America’s Wealthiest People: Who are they? Reviewed by Momizat on . Who Are America’s Wealthiest People? Small- and medium-sized businesses are the engines that drive the American economy. An IRS study of everyone who died with Who Are America’s Wealthiest People? Small- and medium-sized businesses are the engines that drive the American economy. An IRS study of everyone who died with Rating:
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America’s Wealthiest People: Who are they?

Who Are America’s Wealthiest People?

Small- and medium-sized businesses are the engines that drive the American economy. An IRS study of everyone who died with a net worth of at least $600,000 (and thus was required to file an estate tax return) showed America’s wealthiest citizens all have one thing in common: they all held significant blocks of stock in closely held private companies.  In a nutshell, the surest way to get rich in America is to own a business.

Want to know the actual numbers?   According to  IRS reports, over six million businesses file tax returns each year: 80 percent are companies, 20 percent are partnerships. (Don’t forget there are another 20 million unincorporated businesses!) Fewer than 11,000 of these companies are found on Wall Street; 99.9percent of American businesses are privately owned and their stocks are not traded on any stock exchange.

An IRS study of everyone who died with a net worth of at least $600,000 (and thus required to file an estate tax return) showed America’s wealthiest citizens all have one thing in common:they all held significant blocks of stock in closely held private companies.  In a nutshell, the surest way to get rich in America is to own a business.

According to the IRS reports over six million businesses file tax returns each year: 80 percent are companies, 20 percent are partnerships. (Don’t forget there are another 20 million unincorporated businesses!) Fewer than 11,000 of these companies are found on Wall Street; 99.9 percent of American businesses are privately owned and their stocks are not traded on any stock exchange.

Small- and medium-sized businesses are the engines that drive the American economy. For example, the U.S. Small Business Administration reports privatelyowned companies are responsible for 58 percent of all private-sector jobs, 43 percent of domestic sales, and 51percent of our private gross domestic product.

These 6.6 million businesses are not all alike. The U.S. Department of Labor reports 55 percent of them employ fewer than five people, and another 20 percent employ five to nine. That means 75 percent employ fewer than 10 people. That also means 25 percent employ 10 or more. Twenty-five percent of 6.6 million businesses is 1.6 million companies.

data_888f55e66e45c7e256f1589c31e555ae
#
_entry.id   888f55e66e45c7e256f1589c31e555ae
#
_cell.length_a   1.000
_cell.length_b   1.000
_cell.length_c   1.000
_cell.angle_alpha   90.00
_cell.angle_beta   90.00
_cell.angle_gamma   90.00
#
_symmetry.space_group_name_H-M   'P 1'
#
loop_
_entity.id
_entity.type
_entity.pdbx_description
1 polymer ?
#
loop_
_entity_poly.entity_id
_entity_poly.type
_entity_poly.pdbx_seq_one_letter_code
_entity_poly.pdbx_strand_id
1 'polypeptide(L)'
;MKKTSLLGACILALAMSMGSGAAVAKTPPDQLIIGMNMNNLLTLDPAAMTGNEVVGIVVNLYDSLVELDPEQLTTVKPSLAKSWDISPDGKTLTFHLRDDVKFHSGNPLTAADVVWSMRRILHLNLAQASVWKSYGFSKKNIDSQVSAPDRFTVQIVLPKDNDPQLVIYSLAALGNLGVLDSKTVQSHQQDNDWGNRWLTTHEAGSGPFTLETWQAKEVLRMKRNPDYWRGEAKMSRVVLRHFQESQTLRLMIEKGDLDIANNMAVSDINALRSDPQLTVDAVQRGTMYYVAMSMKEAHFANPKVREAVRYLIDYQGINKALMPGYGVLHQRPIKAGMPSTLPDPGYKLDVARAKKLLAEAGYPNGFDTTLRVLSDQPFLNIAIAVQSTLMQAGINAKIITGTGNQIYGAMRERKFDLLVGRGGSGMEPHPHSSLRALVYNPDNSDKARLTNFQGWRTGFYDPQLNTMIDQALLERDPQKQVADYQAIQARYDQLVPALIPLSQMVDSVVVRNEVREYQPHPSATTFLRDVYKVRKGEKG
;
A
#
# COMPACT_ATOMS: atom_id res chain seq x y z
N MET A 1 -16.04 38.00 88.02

The Exit Planning Institute compiles data on the value of private held companies.  There research shows that companies with 10 or more employees are often worth $1 million or more. Another rule-of-thumb is that if a business is doing $2 million or more in sales, chances are it is worth at least $1 million. There are always exceptions to the rule of course.

If you read the best-seller The Millionaire Next Door, you know the business need not be glamorous to make its owner a lot of money. For example, guess what occupation is most likely to make somebody a millionaire today?

Doctor? Lawyer? Real estate?

Guess again. Statistically speaking, according to The Millionaire Next Door, the occupation most likely to make somebody a millionaire is to own a dry cleaner!

The nation seems to understand the benefits of owning a business.  What owners are still working on, however, is being thorough and thoughtful about an exit plan. 

According to a recent survey, only two in 10 business owners have an exit plan.  The Exit Planning Institute is devoted to helping these business owners develop the best plan for cashing out or passing on their own business.

Richard Jackim, JD, MBA, CEPA is an experienced attorney and investment banker and a member of the Board of Governors of Exit Planning Institute). Reach him as Rjackim@exit-planning-institute.org 

The National Association of Certified Valuators and Analysts (NACVA) supports the users of business and intangible asset valuation services and financial forensic services, including damages determinations of all kinds and fraud detection and prevention, by training and certifying financial professionals in these disciplines.

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